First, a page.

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News Article

A new repellent could deter pest from Avocado trees


The redbay ambrosia beetle is a vector of the laurel wilt fungus which can kill Avocado trees

Avocados grown in Florida bring around $100 million a year into its economy.  They are primarily grown in southern Miami-Dade County, but growers have been battling the laurel wilt fungus (Raffaelea lauricola) a lethal vascular wilt disease, which can kill avocado and redbay trees, since it was first detected in monitoring traps in Savannah, Georgia in 2003.  However, researchers from the University of Florida Institute of Food and Agricultural Sciences have discovered an effective repellent that is less expensive than current insecticides.

The invasive redbay ambrosia beetle (Xyleborus glabratus) which is native to Asia, first arrived in the United States in 2002, most likely through solid wood packing material.  They have a symbiotic relationship with the laurel wilt fungus, carrying the fungal spores on their bodies.  When the beetles bore into the sapwood of the host tree, the galleries that are formed become inoculated with the spores, which then germinate and infect the tissue of the host tree.  This disrupts the flow of water and nutrients and the trees wilt within weeks.  The fungus can spread to other trees because the roots of avocado trees connect to each other underground over time. So if one tree becomes infected, the disease can spread through the roots to the adjoining trees.

Over 12,000 avocado trees have already been lost in Florida, due to the pathogen, which, last year was recorded in 61 out of 67 Florida counties.  Given its rapid spread, the fungus represents a significant threat to the commercial avocado growers of the region.

During the study, the researchers found that when infected with the laurel wilt fungus, redbay trees, which are closely related to the avocado, produce methyl salicylate to repel the insects which gave the tree the fungus in the first place.  The team compared the number of beetles captured on sticky traps that were disposed on redbay tree logs.  Ten weeks later, they examined the holes dug by the beetles into the logs, because that is when the beetles transmit the fungus. 

Three different blends of repellents were then tested, and they found that verbenone and verbenone plus methyl salicylate, which is produced by the infected redbay tree, were the most efficient.  When the researchers applied the repellents onto the redbay logs, the number of beetles captured on sticky traps was reduced by 95% and the number for boring holes by 90 percent.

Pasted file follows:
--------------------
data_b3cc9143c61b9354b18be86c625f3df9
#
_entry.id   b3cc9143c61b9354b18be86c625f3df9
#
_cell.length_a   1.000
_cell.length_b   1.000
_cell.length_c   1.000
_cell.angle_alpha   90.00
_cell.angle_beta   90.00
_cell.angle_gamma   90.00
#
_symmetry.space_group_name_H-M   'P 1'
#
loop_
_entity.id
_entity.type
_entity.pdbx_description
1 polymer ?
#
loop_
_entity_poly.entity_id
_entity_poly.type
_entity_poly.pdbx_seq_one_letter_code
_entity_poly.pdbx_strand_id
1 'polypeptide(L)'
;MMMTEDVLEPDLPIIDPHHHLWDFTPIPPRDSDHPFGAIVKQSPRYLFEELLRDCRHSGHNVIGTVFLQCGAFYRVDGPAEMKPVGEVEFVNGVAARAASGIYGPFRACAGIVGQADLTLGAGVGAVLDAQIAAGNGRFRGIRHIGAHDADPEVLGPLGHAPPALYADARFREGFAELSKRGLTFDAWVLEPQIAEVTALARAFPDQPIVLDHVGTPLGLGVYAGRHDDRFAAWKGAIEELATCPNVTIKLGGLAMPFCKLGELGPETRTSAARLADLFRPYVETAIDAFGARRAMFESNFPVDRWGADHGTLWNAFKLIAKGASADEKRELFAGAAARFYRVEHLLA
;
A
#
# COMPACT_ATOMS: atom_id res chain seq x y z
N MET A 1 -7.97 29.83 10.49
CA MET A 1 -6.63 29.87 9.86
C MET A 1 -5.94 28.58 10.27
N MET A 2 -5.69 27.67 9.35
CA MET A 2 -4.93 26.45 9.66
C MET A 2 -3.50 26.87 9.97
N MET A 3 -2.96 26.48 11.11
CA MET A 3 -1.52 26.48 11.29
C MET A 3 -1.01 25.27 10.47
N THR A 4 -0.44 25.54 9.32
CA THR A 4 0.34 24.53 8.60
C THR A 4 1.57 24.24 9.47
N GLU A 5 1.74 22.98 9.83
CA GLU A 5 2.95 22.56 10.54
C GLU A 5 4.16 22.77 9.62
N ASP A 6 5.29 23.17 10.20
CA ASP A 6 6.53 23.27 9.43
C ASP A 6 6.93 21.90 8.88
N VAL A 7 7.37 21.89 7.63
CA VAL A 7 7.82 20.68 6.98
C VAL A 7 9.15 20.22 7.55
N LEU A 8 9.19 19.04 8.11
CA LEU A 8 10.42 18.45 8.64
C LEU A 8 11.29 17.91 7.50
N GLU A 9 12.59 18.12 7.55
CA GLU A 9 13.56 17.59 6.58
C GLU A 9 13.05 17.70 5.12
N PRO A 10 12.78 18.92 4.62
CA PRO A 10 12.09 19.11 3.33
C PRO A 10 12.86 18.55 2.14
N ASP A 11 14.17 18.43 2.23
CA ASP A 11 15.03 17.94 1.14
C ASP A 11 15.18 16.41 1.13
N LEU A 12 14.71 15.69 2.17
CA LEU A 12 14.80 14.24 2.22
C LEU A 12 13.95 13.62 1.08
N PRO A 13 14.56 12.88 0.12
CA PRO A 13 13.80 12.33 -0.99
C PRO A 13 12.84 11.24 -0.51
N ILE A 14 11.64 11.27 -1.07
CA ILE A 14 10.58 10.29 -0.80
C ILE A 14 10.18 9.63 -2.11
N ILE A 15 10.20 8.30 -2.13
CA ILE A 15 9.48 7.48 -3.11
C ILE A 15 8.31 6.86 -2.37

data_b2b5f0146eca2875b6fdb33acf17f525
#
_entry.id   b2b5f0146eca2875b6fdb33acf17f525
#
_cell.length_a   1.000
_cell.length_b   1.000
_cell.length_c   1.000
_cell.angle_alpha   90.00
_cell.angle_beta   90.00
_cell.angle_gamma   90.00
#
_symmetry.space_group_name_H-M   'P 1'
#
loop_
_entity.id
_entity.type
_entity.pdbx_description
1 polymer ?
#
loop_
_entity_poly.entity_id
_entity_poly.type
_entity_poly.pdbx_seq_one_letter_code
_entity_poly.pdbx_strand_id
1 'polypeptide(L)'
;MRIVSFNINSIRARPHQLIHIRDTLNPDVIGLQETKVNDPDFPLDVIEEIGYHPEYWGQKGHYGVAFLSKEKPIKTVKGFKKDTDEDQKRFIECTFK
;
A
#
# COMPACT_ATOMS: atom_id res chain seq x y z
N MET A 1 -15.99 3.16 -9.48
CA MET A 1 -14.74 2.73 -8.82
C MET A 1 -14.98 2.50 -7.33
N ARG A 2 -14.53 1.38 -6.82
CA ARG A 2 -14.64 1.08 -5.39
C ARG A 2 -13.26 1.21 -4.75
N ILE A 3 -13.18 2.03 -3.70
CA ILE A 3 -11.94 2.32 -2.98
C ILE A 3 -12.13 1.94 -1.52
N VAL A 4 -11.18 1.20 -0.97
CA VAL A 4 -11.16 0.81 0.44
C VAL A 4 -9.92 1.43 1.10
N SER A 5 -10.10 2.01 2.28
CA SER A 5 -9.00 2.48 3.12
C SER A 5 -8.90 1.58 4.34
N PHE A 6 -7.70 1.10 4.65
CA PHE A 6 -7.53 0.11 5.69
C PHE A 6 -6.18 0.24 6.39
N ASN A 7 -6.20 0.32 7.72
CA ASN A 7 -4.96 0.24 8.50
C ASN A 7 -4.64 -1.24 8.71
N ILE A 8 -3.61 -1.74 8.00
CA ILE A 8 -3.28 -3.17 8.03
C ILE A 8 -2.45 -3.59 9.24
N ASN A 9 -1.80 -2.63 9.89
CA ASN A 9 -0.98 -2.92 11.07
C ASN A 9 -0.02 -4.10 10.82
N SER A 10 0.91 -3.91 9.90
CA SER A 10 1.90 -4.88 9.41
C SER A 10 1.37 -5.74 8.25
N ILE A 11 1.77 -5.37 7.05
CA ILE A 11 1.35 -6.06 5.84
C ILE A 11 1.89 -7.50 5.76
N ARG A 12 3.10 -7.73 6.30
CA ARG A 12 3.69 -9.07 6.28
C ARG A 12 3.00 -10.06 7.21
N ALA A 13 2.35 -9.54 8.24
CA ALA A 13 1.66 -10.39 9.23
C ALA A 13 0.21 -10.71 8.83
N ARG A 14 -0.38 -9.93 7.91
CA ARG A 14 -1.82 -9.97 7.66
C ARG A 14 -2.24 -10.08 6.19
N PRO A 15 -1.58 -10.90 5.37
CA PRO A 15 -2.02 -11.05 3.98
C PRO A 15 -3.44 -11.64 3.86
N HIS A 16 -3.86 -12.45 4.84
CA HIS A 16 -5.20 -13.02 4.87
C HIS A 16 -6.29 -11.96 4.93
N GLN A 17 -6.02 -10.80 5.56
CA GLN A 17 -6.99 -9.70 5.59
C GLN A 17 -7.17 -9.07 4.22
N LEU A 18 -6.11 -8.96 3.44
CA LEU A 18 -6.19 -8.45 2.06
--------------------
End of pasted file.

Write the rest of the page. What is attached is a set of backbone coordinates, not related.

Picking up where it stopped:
“We believe that these repellents could be used in a larger context, if associated with bug lures to have a push-pull system,” said Marc Hughes, a former postdoctoral researcher in the Forest Pathology Laboratory in UF/IFAS School of Forest Resources and Conservation.  The repellents drive the beetles away, while the lures, or “attractants”, pull them towards traps, where they are killed.  “Attractants would be placed outside the avocado groves, while avocado trees will be treated with repellent.”

As well as being an effective repellent, methyl salicylate is about 80 percent cheaper than verbenone.  While there are some fungicides available for avocado growers, they are expensive.  Insecticides are not very efficient at repelling the insects, as they spend most of their time within the wood.  The new repellents are insecticide free, which is a sustainable way to protect the trees, said co-author Xavier Martini. 

Further information on redbay ambrosia beetles, the laurel wilt fungus and avocado trees is available to subscribers of the Forest Science database.  Using the search string ("redbay ambrosia beetles" OR "Xyleborus glabratus") AND "Persea americana" yields 40 records.  ("Raffaelea lauricola" OR "Laurel wilt") AND "Persea americana" yields 51 records and "Xyleborus glabratus" AND "forest pests" yields 26 results. 

Further information on the distribution of the redbay ambrosia beetle (Xyleborus glabratus) is available on the open access CABI Invasive Species Compendium

Subscribers of the Forestry Compendium can access further information on the Avocado Tree (Persea Americana)

Journal Reference

M. A. Hughes, X. Martini, E. Kuhns, J. Colee, A. Mafra-Neto, L. L. Stelinski, J. A. Smith. Evaluation of repellents for the redbay ambrosia beetle, Xyleborus glabratus, vector of the laurel wilt pathogenJournal of Applied Entomology, 2017; DOI: 10.1111/jen.12387

Article details

  • Author(s)
  • Stephanie Cole
  • Date
  • 07 March 2017
  • Source
  • Institute of Food and Agricultural Sciences
  • Subject(s)
  • Forest trees